Begich declined to directly state his position and said of Alaskans, "We like our guns."
There are 53 Senate Democrats and two independents who lean Democratic.
In a written statement, Sen. Mike Lee, R-Utah, said conservatives want to prevent Obama from rushing the legislation through Congress "because he knows that as Americans begin to find out what is in the bill, they will oppose it."
Senate Minority Leader Mitch McConnell, R-Ky., has said he will join the conservatives' attempt to block debate.
The bill would expand required federal background checks to nearly all gun transactions — a provision Reid would try to replace with the completed agreement between Manchin and Toomey. It would also stiffen penalties for illegal firearms trafficking and provide a small boost in school safety aid.
Eleven Sandy Hook family members representing eight of the shooting victims were on Capitol Hill to lobby senators from both parties for gun legislation, including Isakson.
"We bring a very personal perspective," said Mark Barden, who lost his 7-year-old son, Daniel. "People should listen to what we have to say and move the debate forward. It's not just about our tragedy. Lots of kids are killed every day in this nation. We have to help lead the change."
Some relatives had breakfast with Vice President Joe Biden at his residence in the Naval Observatory. Later, Biden spoke to law enforcement officials at the White House and told reporters that conservatives would not succeed in blocking debate.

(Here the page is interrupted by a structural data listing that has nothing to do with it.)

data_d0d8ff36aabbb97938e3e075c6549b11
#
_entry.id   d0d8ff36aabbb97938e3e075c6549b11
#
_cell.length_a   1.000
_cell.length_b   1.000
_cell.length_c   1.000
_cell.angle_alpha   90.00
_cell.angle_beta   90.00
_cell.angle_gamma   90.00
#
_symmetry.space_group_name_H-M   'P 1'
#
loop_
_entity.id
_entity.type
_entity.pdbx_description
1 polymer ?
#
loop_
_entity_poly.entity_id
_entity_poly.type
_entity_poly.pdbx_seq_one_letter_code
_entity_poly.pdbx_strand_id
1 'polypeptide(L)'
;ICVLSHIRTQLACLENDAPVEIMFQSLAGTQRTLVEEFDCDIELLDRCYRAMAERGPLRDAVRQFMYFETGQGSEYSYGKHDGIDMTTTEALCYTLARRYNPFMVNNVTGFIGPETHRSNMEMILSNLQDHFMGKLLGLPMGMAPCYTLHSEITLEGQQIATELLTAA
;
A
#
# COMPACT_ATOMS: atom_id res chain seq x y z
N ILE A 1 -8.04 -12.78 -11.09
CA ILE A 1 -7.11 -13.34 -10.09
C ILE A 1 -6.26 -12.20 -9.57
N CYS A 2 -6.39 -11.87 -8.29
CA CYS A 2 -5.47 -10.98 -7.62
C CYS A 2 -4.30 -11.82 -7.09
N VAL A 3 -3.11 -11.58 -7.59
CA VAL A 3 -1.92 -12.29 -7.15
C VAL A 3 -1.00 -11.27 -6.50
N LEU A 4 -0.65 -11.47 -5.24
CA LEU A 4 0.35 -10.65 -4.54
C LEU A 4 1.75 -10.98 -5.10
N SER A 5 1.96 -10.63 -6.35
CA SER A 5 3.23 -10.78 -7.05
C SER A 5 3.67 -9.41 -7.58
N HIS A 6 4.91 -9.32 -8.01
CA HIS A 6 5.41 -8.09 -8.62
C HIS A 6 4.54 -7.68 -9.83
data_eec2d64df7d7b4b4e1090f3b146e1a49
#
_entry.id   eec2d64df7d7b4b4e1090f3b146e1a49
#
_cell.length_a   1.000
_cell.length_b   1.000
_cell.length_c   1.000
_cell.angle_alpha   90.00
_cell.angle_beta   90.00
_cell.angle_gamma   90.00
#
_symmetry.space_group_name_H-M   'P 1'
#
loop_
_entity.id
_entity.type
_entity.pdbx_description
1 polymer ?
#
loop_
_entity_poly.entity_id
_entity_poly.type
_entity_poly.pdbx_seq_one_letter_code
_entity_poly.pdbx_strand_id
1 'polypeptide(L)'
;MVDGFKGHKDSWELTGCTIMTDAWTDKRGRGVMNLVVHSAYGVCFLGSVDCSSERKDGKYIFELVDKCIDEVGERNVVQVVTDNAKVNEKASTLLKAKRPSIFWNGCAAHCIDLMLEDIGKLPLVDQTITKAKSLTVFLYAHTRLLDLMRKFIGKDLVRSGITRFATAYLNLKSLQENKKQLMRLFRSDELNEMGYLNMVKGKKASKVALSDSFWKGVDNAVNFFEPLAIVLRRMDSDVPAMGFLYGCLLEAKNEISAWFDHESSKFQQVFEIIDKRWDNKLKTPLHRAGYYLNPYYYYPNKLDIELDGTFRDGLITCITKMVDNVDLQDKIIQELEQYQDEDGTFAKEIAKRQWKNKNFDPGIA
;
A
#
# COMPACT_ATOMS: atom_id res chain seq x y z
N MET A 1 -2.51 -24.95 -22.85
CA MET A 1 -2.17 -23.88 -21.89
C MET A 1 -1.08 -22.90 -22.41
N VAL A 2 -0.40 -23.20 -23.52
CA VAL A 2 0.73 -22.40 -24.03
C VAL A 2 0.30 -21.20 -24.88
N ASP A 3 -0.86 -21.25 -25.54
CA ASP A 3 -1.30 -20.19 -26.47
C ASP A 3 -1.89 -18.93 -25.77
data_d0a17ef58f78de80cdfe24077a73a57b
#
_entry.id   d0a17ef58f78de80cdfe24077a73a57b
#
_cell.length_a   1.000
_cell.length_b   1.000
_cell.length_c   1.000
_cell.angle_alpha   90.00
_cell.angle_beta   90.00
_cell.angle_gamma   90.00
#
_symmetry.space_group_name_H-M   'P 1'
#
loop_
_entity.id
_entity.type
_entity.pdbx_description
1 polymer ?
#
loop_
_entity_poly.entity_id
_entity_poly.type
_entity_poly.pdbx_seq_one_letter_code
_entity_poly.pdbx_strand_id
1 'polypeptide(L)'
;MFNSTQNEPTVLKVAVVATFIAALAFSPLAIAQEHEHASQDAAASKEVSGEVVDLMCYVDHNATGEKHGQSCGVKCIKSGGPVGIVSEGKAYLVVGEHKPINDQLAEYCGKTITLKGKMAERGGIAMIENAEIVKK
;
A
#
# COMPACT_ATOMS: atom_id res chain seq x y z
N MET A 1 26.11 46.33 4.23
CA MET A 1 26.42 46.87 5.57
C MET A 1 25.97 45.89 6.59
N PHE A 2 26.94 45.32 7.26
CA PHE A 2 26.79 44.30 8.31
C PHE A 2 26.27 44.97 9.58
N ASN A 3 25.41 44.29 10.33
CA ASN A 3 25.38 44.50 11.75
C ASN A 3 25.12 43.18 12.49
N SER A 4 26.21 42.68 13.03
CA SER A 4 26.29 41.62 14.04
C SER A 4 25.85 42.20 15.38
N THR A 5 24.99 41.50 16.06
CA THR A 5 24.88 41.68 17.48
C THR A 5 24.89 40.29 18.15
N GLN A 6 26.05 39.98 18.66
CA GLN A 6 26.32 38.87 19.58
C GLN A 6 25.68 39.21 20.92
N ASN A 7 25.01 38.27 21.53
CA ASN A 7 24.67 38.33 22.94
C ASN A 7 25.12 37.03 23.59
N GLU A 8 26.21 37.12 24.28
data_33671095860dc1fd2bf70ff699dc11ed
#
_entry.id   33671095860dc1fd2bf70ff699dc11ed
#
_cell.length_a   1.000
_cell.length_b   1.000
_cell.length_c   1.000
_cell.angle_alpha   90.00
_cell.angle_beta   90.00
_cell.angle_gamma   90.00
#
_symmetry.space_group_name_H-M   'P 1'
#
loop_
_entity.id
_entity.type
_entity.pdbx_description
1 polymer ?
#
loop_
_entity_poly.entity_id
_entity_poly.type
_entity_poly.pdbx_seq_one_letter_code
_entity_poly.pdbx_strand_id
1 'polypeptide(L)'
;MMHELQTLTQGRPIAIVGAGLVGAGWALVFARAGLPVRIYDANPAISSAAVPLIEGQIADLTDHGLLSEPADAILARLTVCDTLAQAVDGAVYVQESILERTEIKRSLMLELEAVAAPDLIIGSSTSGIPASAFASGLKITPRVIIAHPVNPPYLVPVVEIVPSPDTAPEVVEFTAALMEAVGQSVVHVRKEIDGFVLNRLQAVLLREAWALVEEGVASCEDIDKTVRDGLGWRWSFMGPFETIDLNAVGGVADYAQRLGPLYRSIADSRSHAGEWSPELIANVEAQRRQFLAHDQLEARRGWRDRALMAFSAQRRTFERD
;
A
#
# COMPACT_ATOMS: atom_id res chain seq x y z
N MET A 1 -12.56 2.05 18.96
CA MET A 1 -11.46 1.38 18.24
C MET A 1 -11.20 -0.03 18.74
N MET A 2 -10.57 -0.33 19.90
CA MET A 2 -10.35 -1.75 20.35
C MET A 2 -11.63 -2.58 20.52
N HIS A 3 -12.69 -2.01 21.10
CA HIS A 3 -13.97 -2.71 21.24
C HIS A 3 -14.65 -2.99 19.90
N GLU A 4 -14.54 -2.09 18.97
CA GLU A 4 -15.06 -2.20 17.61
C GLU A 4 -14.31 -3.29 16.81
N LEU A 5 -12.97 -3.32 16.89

"This is not one of these votes that they block a vote and somehow we're going to go away," Biden said. "The American public will not stand for it."
The president's gun-control proposals have hit opposition from the National Rifle Association, which was using the Internet and emails to urge its members — it claims nearly 5 million — to tell members of Congress of their opposition.
In GOP-heavy Louisiana, where Democratic Sen. Mary Landrieu is seeking re-election next year, the NRA wrote to its members, "Please contact Senator Landrieu and encourage her to oppose this anti-freedom legislation."
Counteracting that has been an effort by Mayors Against Illegal Guns, one of whose leaders is billionaire New York City Mayor Michael Bloomberg.
The group was running a television ad in Pennsylvania asking voters to contact Toomey and tell him to back expanded background checks. It also said it will keep track of key gun-related congressional roll calls and make the information available to voters and contributors — a tactic long used by the NRA and other groups.
Associated Press writers Nedra Pickler, Jim Abrams, Andrew Miga and Henry C. Jackson contributed to this report.